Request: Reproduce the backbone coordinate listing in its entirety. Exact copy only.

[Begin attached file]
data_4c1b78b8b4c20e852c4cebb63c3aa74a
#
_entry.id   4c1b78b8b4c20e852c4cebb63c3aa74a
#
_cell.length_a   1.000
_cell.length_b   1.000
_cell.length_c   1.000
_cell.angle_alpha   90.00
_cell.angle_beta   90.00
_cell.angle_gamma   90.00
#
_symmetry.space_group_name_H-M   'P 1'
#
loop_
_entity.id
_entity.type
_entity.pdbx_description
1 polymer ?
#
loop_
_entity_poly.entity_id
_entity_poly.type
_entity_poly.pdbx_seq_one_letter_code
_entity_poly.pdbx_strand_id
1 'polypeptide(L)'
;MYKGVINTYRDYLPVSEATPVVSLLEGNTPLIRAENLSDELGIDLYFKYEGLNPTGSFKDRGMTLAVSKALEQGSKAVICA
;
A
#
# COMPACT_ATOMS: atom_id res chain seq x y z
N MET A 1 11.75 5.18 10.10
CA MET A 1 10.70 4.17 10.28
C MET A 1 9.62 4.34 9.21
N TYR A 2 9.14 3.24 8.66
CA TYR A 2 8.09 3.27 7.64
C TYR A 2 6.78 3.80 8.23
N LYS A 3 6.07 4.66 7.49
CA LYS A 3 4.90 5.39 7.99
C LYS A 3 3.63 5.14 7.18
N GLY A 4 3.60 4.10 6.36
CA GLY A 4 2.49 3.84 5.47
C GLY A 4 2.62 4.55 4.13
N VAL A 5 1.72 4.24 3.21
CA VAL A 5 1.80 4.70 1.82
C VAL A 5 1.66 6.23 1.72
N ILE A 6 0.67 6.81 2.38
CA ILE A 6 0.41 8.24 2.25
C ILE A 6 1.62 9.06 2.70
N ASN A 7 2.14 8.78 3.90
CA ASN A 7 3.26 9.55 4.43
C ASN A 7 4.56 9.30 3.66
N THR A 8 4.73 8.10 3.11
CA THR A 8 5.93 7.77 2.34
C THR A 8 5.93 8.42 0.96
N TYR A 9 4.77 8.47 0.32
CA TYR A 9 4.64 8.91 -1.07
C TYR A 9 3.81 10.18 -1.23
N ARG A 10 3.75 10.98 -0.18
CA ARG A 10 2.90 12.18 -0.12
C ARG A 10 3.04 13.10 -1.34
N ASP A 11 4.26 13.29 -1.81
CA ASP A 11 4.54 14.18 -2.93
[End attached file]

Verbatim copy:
data_4c1b78b8b4c20e852c4cebb63c3aa74a
#
_entry.id   4c1b78b8b4c20e852c4cebb63c3aa74a
#
_cell.length_a   1.000
_cell.length_b   1.000
_cell.length_c   1.000
_cell.angle_alpha   90.00
_cell.angle_beta   90.00
_cell.angle_gamma   90.00
#
_symmetry.space_group_name_H-M   'P 1'
#
loop_
_entity.id
_entity.type
_entity.pdbx_description
1 polymer ?
#
loop_
_entity_poly.entity_id
_entity_poly.type
_entity_poly.pdbx_seq_one_letter_code
_entity_poly.pdbx_strand_id
1 'polypeptide(L)'
;MYKGVINTYRDYLPVSEATPVVSLLEGNTPLIRAENLSDELGIDLYFKYEGLNPTGSFKDRGMTLAVSKALEQGSKAVICA
;
A
#
# COMPACT_ATOMS: atom_id res chain seq x y z
N MET A 1 11.75 5.18 10.10
CA MET A 1 10.70 4.17 10.28
C MET A 1 9.62 4.34 9.21
N TYR A 2 9.14 3.24 8.66
CA TYR A 2 8.09 3.27 7.64
C TYR A 2 6.78 3.80 8.23
N LYS A 3 6.07 4.66 7.49
CA LYS A 3 4.90 5.39 7.99
C LYS A 3 3.63 5.14 7.18
N GLY A 4 3.60 4.10 6.36
CA GLY A 4 2.49 3.84 5.47
C GLY A 4 2.62 4.55 4.13
N VAL A 5 1.72 4.24 3.21
CA VAL A 5 1.80 4.70 1.82
C VAL A 5 1.66 6.23 1.72
N ILE A 6 0.67 6.81 2.38
CA ILE A 6 0.41 8.24 2.25
C ILE A 6 1.62 9.06 2.70
N ASN A 7 2.14 8.78 3.90
CA ASN A 7 3.26 9.55 4.43
C ASN A 7 4.56 9.30 3.66
N THR A 8 4.73 8.10 3.11
CA THR A 8 5.93 7.77 2.34
C THR A 8 5.93 8.42 0.96
N TYR A 9 4.77 8.47 0.32
CA TYR A 9 4.64 8.91 -1.07
C TYR A 9 3.81 10.18 -1.23
N ARG A 10 3.75 10.98 -0.18
CA ARG A 10 2.90 12.18 -0.12
C ARG A 10 3.04 13.10 -1.34
N ASP A 11 4.26 13.29 -1.81
CA ASP A 11 4.54 14.18 -2.93